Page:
Textile trader Yusuf Abdullahi admitted he could not afford to marry despite being 30 years old until Nigeria‘s northern Kano state financed and staged mass weddings for 1,800 couples.
Customary gifts for newlyweds were also provided by the state as part of efforts to enable the poorest to get married.
Abdullahi was one of the grooms dressed in a traditional white robe and red cap who took advantage of the weekend ceremonies.
“Life is really tough, this is why I could not get married, though I wanted to, until this time,” Abdullahi told AFP inside Kano’s central mosque where he and scores of other grooms waited for the religious service on Friday.
The brides wore a bright red veil over a long robe.
The mass wedding services also took place in mosques across the state.
“I pray my marriage becomes the key to my prosperity,” Abdullahi said.
Rising prices for fuel, housing, transport and food have driven some Nigerians, most of whom live on less than $2 (1.90 euros) per day, further into poverty.
And getting married can be expensive.
The state government “took full responsibility of the entire wedding processes and requirements”, paying the 50,000 naira ($65) bride price and for customary furniture and food gifts, said Kano governor Abba Kabir Yusuf said.
All 1,800 couples were received at the governor’s residence on Saturday and given their gifts.
A bride price is a tradition in some parts of Africa where the groom pays an amount of money to the bride’s family, an obstacle to marriage for some couples.
In the conservative Muslim state where cultural norms are strong, the bride’s family provides furniture and kitchenware, while the groom provides accommodation, boxes of clothing, cosmetics, jewellery, footwear and handbags.
“The dire economic situation in the country has made it difficult for brides and grooms to provide the furniture and trousseau (clothes) required for marriage,” Abba Sufi, director-general of Kano’s Sharia police, Hisbah, told AFP.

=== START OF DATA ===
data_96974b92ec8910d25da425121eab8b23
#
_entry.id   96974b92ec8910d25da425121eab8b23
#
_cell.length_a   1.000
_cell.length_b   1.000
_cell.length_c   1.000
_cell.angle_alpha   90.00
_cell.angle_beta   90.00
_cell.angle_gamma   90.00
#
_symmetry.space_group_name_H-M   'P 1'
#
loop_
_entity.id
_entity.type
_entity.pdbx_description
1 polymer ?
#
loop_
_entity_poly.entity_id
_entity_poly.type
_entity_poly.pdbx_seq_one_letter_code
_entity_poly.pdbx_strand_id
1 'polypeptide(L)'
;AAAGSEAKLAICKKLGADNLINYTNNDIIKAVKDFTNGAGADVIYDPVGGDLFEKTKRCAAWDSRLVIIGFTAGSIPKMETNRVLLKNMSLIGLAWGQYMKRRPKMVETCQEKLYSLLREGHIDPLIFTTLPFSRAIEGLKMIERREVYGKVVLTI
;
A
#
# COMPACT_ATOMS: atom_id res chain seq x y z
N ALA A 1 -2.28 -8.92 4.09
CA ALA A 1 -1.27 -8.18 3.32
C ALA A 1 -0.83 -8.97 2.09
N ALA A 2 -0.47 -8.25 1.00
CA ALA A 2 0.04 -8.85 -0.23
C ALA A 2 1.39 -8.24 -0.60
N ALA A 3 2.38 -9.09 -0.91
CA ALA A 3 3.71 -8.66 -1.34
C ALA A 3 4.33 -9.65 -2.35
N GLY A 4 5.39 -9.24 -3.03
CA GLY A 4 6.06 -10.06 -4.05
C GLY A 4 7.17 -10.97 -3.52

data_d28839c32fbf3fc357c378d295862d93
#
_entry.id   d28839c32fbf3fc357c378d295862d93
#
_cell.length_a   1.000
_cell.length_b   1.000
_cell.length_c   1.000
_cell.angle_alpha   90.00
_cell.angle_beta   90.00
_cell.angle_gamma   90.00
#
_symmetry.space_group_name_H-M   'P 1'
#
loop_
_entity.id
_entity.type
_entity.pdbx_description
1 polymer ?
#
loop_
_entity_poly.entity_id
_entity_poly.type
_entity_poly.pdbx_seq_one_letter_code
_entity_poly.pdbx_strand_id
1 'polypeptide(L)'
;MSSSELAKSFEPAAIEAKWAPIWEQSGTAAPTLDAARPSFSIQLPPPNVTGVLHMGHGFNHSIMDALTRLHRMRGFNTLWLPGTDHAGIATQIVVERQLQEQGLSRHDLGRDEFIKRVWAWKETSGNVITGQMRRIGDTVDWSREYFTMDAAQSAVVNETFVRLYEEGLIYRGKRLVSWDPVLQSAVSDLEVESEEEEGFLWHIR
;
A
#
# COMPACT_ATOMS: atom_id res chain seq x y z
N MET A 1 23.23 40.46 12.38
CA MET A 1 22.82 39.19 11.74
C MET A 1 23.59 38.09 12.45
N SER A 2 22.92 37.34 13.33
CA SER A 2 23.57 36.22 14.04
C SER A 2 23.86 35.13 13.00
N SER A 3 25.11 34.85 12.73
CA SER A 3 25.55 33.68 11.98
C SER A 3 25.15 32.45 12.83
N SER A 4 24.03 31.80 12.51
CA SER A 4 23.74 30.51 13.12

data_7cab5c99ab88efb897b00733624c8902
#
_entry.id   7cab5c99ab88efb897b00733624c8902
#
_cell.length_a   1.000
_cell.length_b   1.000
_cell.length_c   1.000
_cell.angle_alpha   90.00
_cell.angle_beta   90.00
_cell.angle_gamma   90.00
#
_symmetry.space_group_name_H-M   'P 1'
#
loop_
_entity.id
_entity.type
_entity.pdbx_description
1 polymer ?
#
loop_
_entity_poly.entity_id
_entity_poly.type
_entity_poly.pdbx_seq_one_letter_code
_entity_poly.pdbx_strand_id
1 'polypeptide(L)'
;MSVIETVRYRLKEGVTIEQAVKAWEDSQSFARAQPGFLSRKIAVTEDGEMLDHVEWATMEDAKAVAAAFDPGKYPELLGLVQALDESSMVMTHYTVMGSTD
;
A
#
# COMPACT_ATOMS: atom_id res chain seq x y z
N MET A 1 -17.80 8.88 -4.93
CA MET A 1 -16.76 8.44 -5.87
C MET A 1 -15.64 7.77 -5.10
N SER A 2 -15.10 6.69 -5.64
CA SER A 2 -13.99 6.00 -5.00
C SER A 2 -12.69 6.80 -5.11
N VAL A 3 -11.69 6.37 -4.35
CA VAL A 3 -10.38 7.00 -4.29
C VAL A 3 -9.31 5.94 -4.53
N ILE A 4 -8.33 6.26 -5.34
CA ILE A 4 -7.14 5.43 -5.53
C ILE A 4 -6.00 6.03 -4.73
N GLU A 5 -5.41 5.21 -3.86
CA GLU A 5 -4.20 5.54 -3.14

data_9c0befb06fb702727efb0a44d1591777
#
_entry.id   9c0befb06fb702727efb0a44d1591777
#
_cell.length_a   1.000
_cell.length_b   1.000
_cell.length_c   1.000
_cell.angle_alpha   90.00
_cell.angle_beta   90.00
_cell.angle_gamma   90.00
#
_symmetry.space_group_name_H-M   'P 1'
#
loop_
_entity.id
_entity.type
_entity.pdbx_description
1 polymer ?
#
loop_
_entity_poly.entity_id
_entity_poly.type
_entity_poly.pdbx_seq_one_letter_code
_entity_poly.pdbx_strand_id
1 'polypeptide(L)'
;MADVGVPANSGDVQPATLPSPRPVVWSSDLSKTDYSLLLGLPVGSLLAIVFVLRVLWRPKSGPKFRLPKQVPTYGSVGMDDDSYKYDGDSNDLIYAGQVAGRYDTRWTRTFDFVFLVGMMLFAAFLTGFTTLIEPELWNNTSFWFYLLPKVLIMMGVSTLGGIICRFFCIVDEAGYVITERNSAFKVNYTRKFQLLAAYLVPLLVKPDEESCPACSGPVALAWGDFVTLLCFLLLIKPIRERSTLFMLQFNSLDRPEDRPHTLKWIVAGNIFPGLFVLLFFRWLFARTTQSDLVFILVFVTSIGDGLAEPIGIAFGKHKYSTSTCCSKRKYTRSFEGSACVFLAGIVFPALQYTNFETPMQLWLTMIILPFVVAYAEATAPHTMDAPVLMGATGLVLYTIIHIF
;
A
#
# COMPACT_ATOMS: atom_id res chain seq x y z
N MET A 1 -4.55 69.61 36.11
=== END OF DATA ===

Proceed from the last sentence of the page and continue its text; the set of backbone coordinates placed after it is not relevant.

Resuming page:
The government also presented 20,000 naira grants to each bride “as seed money to start small businesses” and to help lessen financial burdens on their husbands.
The mass wedding programme has helped boost Kano’s economic development by providing work to furniture makers, hospitality workers and textile traders, Yusuf said.
Mass weddings are often popular among women because they ban divorce without the wife’s consent.
Divorced women with children in the conservative society can face financial hardship and difficulty remarrying.
Sharia police made couples sign a document pledging not to refer “irreconcilable disputes” to them for reconciliation and not to divorce without their consent, Sufi said.
Kano has the highest divorce rate of any Nigerian state, thought to be extenuated by the economic decline of the once thriving manufacturing region.
“Every groom has to have an occupation, a means of income, for him to participate in the mass wedding,” Sufi said.
Financial responsibility falls mainly on the husband’s shoulders but poverty coupled with rising inflation have led authorities to encourage women to work.
Brides took part in a vocational training session before the wedding where they were taught how to make household products as a source of income.
“The wisdom behind teaching the brides some vocational skills is to make them self-reliant because life has become so expensive,” Na’isa Ahmad, one of the trainers told AFP during the session.
“But if a woman has a trade she will be of help to herself, her husband and the society as a whole,” she said.
The brides were taught how to make bodycare products, room freshener and insecticide, according to Maimuna Yakubu Yakasai, a 47-year old bride who took part in the training.
“We have learnt a lot. If you have a trade that fetches you some little money you can pay for little cash expenses (which) is a relief to your husband,” she said.